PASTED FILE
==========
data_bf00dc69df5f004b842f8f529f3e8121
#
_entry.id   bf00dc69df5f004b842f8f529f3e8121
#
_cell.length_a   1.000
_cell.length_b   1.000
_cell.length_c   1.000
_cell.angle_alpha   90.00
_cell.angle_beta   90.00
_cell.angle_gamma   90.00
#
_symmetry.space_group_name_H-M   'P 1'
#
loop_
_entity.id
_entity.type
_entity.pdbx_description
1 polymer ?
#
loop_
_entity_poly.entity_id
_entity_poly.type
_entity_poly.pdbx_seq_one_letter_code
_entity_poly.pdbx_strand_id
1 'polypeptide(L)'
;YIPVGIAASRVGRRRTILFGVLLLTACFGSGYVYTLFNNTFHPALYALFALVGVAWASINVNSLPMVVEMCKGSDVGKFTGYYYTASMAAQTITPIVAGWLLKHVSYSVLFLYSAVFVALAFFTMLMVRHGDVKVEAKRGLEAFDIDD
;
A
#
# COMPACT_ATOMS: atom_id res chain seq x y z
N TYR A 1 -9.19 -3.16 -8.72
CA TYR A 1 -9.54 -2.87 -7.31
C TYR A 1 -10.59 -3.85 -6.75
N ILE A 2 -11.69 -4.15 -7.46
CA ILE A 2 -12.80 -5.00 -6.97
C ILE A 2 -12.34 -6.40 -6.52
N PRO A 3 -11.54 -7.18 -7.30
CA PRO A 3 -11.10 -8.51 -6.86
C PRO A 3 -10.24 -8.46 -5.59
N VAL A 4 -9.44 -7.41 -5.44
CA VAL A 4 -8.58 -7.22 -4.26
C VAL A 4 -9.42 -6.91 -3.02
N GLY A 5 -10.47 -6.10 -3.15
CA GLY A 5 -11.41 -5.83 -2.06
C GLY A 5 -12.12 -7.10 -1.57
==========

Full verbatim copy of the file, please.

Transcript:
data_bf00dc69df5f004b842f8f529f3e8121
#
_entry.id   bf00dc69df5f004b842f8f529f3e8121
#
_cell.length_a   1.000
_cell.length_b   1.000
_cell.length_c   1.000
_cell.angle_alpha   90.00
_cell.angle_beta   90.00
_cell.angle_gamma   90.00
#
_symmetry.space_group_name_H-M   'P 1'
#
loop_
_entity.id
_entity.type
_entity.pdbx_description
1 polymer ?
#
loop_
_entity_poly.entity_id
_entity_poly.type
_entity_poly.pdbx_seq_one_letter_code
_entity_poly.pdbx_strand_id
1 'polypeptide(L)'
;YIPVGIAASRVGRRRTILFGVLLLTACFGSGYVYTLFNNTFHPALYALFALVGVAWASINVNSLPMVVEMCKGSDVGKFTGYYYTASMAAQTITPIVAGWLLKHVSYSVLFLYSAVFVALAFFTMLMVRHGDVKVEAKRGLEAFDIDD
;
A
#
# COMPACT_ATOMS: atom_id res chain seq x y z
N TYR A 1 -9.19 -3.16 -8.72
CA TYR A 1 -9.54 -2.87 -7.31
C TYR A 1 -10.59 -3.85 -6.75
N ILE A 2 -11.69 -4.15 -7.46
CA ILE A 2 -12.80 -5.00 -6.97
C ILE A 2 -12.34 -6.40 -6.52
N PRO A 3 -11.54 -7.18 -7.30
CA PRO A 3 -11.10 -8.51 -6.86
C PRO A 3 -10.24 -8.46 -5.59
N VAL A 4 -9.44 -7.41 -5.44
CA VAL A 4 -8.58 -7.22 -4.26
C VAL A 4 -9.42 -6.91 -3.02
N GLY A 5 -10.47 -6.10 -3.15
CA GLY A 5 -11.41 -5.83 -2.06
C GLY A 5 -12.12 -7.10 -1.57